Log in

Create a user profile using your existing professional profile on LinkedIn, Academia, or ResearchGate.

Alternatively, register a username and password to start an account.

By creating an account you will be able to contribute articles, engage in discussion groups, network with fellow professionals and businesses, and receive interest-related alerts.

Forgot Password

Please enter your email address below and you will receive a temporary link to re-activate your account

Experiences, Opportunities and Challenges of the ‘New Generation’ in Post-Land Reform Zimbabwe

Article image

Clement Chipenda

01 October 2021

Ursula Arends


uKESA Librarian 2

Research report


What have been the experiences, opportunities, and challenges of social reproduction and accumulation by the second generation (or children) of resettled farmers in Zimbabwe’s ‘new’ farming areas? This is the central research interest of the paper which explores the current situation of the ‘new’ generation in the farming areas created under the fast-track land reform programme (FTLRP). Based on a critical, nuanced, and empirically grounded analysis of the life histories of young smallholder farmers, the paper interrogates their experiences, challenges, and future prospects as principal landowners in the country’s reconfigured agrarian structure. The paper is informed by field-based evidence gathered in Goromonzi District (Zimbabwe) and it employs an interpretive research paradigm and a qualitative research approach that it uses to interrogate the situation of young farmers. It shows that to some extent, redistributive land reform has had discernible production, redistribution, and social reproduction outcomes which are positively impacting the lives of the new generation.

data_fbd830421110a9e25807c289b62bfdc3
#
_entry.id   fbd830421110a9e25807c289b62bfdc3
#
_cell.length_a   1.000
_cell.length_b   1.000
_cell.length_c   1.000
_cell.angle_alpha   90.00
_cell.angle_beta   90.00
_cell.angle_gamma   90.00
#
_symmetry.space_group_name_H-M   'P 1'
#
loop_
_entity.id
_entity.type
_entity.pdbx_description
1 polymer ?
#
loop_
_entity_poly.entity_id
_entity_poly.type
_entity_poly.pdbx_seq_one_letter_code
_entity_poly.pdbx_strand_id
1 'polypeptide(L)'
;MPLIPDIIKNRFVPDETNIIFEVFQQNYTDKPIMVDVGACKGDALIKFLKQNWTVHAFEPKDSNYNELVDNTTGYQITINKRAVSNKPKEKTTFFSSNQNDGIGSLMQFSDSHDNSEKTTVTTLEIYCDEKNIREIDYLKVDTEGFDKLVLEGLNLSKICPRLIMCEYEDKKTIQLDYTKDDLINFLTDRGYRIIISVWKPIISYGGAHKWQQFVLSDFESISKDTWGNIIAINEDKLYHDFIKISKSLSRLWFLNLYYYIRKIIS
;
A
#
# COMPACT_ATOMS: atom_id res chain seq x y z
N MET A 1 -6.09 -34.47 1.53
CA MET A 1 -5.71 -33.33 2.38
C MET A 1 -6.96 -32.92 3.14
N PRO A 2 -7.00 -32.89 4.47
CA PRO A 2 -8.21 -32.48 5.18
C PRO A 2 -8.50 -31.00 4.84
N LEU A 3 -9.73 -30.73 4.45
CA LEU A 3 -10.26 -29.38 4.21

The central evidence supporting the position of the paper is that there is the generational transfer of land which has allowed for the continued opening up of the previously enclosed means of production. Young people with access to land are now able to engage in diverse land-based livelihood activities which are slowly transforming their lives, allowing them to accumulate productive and non-productive assets while ensuring food security. In a context where the FTLRP has for years been subjected to much polemical and antagonistic debate, the paper shows that from a youth and land nexus, there are important lessons that can be learned from it, especially for countries in the global south confronted by the ‘youth question.’


Abstract based directly on original source.


Website References

Built environment

Climate Change/Resilience


Environmental management


Food security


Government programmes


Land reform



Macro economics

Natural environment







View Contributors:


No comments available